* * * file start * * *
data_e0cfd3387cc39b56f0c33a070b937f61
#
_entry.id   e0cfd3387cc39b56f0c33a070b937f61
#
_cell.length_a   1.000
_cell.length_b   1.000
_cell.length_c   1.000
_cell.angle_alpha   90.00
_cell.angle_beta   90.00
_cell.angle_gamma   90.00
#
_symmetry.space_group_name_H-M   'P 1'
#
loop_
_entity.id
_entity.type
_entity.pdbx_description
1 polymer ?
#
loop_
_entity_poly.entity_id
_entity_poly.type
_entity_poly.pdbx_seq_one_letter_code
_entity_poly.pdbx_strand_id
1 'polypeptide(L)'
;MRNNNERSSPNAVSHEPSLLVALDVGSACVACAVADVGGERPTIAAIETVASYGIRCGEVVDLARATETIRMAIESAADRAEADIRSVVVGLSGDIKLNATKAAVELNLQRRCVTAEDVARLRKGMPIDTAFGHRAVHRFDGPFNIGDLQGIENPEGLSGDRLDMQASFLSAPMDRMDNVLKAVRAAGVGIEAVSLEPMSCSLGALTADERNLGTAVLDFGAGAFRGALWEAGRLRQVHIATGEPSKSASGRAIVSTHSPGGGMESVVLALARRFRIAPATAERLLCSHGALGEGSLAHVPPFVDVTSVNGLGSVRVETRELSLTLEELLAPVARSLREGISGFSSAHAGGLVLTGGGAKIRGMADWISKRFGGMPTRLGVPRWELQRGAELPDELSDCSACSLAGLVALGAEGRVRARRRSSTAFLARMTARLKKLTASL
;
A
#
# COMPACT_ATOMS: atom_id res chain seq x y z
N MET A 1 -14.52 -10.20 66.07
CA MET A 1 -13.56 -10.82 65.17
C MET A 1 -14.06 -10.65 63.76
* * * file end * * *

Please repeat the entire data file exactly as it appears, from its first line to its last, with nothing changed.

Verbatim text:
data_e0cfd3387cc39b56f0c33a070b937f61
#
_entry.id   e0cfd3387cc39b56f0c33a070b937f61
#
_cell.length_a   1.000
_cell.length_b   1.000
_cell.length_c   1.000
_cell.angle_alpha   90.00
_cell.angle_beta   90.00
_cell.angle_gamma   90.00
#
_symmetry.space_group_name_H-M   'P 1'
#
loop_
_entity.id
_entity.type
_entity.pdbx_description
1 polymer ?
#
loop_
_entity_poly.entity_id
_entity_poly.type
_entity_poly.pdbx_seq_one_letter_code
_entity_poly.pdbx_strand_id
1 'polypeptide(L)'
;MRNNNERSSPNAVSHEPSLLVALDVGSACVACAVADVGGERPTIAAIETVASYGIRCGEVVDLARATETIRMAIESAADRAEADIRSVVVGLSGDIKLNATKAAVELNLQRRCVTAEDVARLRKGMPIDTAFGHRAVHRFDGPFNIGDLQGIENPEGLSGDRLDMQASFLSAPMDRMDNVLKAVRAAGVGIEAVSLEPMSCSLGALTADERNLGTAVLDFGAGAFRGALWEAGRLRQVHIATGEPSKSASGRAIVSTHSPGGGMESVVLALARRFRIAPATAERLLCSHGALGEGSLAHVPPFVDVTSVNGLGSVRVETRELSLTLEELLAPVARSLREGISGFSSAHAGGLVLTGGGAKIRGMADWISKRFGGMPTRLGVPRWELQRGAELPDELSDCSACSLAGLVALGAEGRVRARRRSSTAFLARMTARLKKLTASL
;
A
#
# COMPACT_ATOMS: atom_id res chain seq x y z
N MET A 1 -14.52 -10.20 66.07
CA MET A 1 -13.56 -10.82 65.17
C MET A 1 -14.06 -10.65 63.76